These challenge situations rarely work out well and usually both parties get hurt, all from a lack of knowledge. Had they only known! And then that feeling of dread strikes…what if I’m wrong? What happens now? Oh my God!!!
If you’ve gotten this far then I’m sure you can relate to some of what I’m speaking of, from either side of the fence. If you can’t…you’re a blockhead!
Obedience training school when Tonka was about 9 months.
The answer is simple, people just haven’t learned and they don’t see the need too. They know what a “handicap” is, they like Sick Kid’s FaceBook page, give at Christmas and know who “Tiny Tim” is! This apathetic attitude led to a Human Rights discrimination case in regards to a person with a disability. This case against the Province added to a new reality created by hospital and mental health institutions closures…as more people with a disability were forced to live in “mainstream” society, the infrastructure to support them was not there, this forced the Government of Ontario to act.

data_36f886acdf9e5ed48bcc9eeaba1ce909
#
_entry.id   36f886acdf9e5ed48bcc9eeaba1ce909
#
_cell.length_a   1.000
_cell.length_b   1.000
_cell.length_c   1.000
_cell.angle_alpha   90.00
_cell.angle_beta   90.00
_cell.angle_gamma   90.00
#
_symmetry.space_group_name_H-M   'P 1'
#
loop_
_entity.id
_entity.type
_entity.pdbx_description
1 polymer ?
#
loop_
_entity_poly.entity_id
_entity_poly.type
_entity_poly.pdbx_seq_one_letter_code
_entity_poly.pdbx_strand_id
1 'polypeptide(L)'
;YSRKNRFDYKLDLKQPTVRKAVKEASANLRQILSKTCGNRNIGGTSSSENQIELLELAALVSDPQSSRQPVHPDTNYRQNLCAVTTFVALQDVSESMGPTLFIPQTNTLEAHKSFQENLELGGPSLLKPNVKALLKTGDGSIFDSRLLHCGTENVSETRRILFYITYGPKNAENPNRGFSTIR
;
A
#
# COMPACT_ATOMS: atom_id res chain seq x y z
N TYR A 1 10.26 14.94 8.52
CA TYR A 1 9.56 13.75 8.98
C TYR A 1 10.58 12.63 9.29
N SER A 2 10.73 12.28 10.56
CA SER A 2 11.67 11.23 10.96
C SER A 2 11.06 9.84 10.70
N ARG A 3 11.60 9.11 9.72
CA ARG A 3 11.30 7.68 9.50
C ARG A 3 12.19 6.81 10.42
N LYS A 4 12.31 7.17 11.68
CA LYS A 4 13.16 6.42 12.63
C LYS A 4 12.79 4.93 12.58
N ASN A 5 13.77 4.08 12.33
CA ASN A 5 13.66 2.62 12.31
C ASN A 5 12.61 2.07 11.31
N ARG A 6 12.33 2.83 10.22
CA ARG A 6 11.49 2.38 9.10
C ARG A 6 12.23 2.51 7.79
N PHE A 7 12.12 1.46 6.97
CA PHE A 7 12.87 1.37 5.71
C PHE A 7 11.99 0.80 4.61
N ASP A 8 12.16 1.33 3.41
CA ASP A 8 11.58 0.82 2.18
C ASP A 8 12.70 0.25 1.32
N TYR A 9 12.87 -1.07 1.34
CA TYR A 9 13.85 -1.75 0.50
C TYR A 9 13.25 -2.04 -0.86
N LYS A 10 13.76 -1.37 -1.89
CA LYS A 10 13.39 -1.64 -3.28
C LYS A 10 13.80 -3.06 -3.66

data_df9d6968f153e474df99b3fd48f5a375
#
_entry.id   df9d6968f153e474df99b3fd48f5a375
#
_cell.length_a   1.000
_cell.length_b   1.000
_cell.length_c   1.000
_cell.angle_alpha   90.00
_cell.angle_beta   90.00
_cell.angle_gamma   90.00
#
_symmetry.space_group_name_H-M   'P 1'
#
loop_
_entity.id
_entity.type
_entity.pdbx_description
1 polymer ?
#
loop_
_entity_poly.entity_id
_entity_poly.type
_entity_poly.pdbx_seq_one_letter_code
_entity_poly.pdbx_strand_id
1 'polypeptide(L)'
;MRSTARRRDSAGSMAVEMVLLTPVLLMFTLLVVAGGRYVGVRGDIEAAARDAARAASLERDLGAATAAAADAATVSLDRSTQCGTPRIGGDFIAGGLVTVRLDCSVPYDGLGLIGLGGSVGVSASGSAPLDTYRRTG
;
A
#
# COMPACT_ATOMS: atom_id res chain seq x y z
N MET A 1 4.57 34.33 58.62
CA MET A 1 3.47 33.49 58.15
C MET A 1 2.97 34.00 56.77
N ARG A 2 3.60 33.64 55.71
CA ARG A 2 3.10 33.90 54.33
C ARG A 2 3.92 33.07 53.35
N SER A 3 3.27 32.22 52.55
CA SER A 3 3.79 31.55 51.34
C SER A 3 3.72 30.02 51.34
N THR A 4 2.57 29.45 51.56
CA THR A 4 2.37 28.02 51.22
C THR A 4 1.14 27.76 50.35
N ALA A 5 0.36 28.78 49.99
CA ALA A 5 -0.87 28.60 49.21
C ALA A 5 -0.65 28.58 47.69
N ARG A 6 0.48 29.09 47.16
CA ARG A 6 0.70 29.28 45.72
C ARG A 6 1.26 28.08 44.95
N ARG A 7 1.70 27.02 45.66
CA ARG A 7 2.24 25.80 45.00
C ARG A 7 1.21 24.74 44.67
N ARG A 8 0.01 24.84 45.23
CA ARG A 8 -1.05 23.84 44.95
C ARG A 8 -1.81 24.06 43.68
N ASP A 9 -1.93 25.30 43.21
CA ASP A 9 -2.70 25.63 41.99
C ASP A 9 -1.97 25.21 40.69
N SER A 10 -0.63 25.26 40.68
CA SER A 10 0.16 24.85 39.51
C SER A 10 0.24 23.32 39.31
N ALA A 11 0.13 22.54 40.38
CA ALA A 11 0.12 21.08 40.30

It is against the Ontario Human Rights Code, Section 10, to discriminate against a person with a disability. To put it simply it means that we are all equal and have the right to live independently, with respect and dignity while living a quality life filled with equal opportunities! After a study done during the mid-late 90’s on what needed to be done, the Ontario Disability Act (ODA) was passed in 2001 detailing what had to be done to make everyone equal under the Human Rights Code, this in turn produced the Accessibility for Ontarian’s with Disabilities Act (AODA) in 2005, which details how the people, business and municipalities of Ontario will do that. The AODA includes 5 Standards of regulations that must be implemented before 2025 with the goal of making Ontario fully accessible to everyone. It gives timelines, guidance, resources, free training, it pretty much begs you to use it…and yet…situations like the following keep happening for no good reason.